“Businesses,” commented Stephen Martin, director general of the Institute of Directors, “are having to get used to being buffeted by the changing winds of politics at the moment, and will just have to endure yet another campaign.”
Business organisations are all concerned that the government will focus on electioneering at the expense of the economy and British business, even though there are wider issues beyond Brexit that need to be addressed – such as business automation, pro-business taxation, the skills gap, investment in infrastructure and energy, and trade.
Yet it is Brexit that is likely to dominate in the run-up to the election since it is the reason the election has been called.
In her statement today, the prime minister said that despite saying previously that she would not go to the polls until the end of the current term in 2020, she had reluctantly come to the conclusion that she needed to call an election to bring an end to opposition to the government’s stance on the Brexit negotiations.
“Our opponents believe because the government's majority is so small, that our resolve will weaken and that they can force us to change course,” she explained. “They are wrong.
“They underestimate our determination to get the job done and I am not prepared to let them endanger the security of millions of working people across the country.
“Because what they are doing jeopardises the work we must do to prepare for Brexit at home and it weakens the government’s negotiating position in Europe.
“"If we do not hold a general election now their political game-playing will continue, and the negotiations with the EU will reach their most difficult stage in the run-up to the next scheduled election.”
She added that the divisions in Westminster would risk the UK’s ability to make a success of Brexit and cause “damaging uncertainty and instability” to the country.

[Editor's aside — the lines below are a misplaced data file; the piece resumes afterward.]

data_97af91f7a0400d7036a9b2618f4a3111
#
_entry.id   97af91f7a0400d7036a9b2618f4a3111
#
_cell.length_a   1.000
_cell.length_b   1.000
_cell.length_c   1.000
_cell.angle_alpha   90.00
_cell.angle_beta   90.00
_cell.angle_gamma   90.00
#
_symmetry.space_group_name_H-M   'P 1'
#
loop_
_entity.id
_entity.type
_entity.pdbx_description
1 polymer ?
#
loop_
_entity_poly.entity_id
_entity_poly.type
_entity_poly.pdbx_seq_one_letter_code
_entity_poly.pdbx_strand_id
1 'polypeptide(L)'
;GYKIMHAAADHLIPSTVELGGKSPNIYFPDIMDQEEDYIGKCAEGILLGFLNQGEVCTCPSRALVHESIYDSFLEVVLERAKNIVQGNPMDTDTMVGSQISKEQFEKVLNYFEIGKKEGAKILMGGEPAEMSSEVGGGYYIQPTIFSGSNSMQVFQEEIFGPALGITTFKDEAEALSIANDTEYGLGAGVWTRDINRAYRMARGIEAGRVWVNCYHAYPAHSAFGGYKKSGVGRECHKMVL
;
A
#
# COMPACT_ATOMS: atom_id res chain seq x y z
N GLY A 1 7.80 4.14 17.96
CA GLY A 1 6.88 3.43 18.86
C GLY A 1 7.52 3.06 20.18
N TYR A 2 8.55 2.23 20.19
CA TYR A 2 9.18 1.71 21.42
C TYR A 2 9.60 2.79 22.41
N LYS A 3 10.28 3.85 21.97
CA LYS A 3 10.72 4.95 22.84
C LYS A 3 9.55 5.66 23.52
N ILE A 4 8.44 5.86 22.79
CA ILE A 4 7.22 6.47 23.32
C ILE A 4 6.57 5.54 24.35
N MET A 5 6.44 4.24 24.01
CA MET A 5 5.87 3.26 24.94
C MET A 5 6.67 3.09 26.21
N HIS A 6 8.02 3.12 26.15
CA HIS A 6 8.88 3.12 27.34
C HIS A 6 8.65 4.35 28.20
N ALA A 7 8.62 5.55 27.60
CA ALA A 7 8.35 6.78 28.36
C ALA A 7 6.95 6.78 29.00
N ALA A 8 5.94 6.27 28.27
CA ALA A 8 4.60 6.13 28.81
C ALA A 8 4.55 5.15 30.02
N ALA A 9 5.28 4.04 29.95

“So we need a general election and we need one now, because we have at this moment a one-off chance to get this done while the EU agrees its negotiating position and before the detailed talks begin.”
ICAEW director of business Stephen Ibbotson warned that the scale of the challenge for the new government, whatever its complexion post 8 June, would be significant.
He pointed out that national debt is currently standing at £130,000 per household with the interest bill forecast to be £46bn per annum by April 2018.
If the government was going to rely on business to help it improve the country’s finances, then it would need to implement “a robust plan underpinned by strong financial management … to deal with the nation’s finances and to spearhead the UK’s economic reboot".
Adam Marshall, director general of the British Chambers of Commerce, agreed. “Firms will want to be reassured that the key challenges facing the economy will be front and centre throughout any election period,” he said.
CBI director general Carolyn Fairbairn said that business would be looking for commitments from all parties to work in close partnership with business and to support a new industrial strategy to make the UK economy the most competitive in the world.
But she also warned that businesses would not be happy if they were denied access to the EU markets as a result of the negotiations.
“As EU negotiations get underway, firms are clear about the serious risks of failing to secure a deal and falling into World Trade Organisation rules.
“It is vital that negotiators secure some early wins and all parties should commit to working to ensure businesses can continue to trade easily with our EU neighbours, while seeking new opportunities around the world.”
The IoD’s Martin added that no one could afford to ignore these wider issues in the run-up to 8 June. “The business voice must be heard in this crucial discussion,” he stressed.
Parliament will vote tomorrow (19 April) on whether or not the general election should go ahead. This is seen as a foregone conclusion, given that the Labour party has already agreed to support the move.
The UK is not the only leading EU economy to go to the polls this year. France is about to vote in the first stage of its two-part election (23 April and 7 May), while Germany’s Angela Merkel will face the electorate on 24 September. All three are likely to have a profound impact on the approach the EU adopts towards the Brexit negotiations.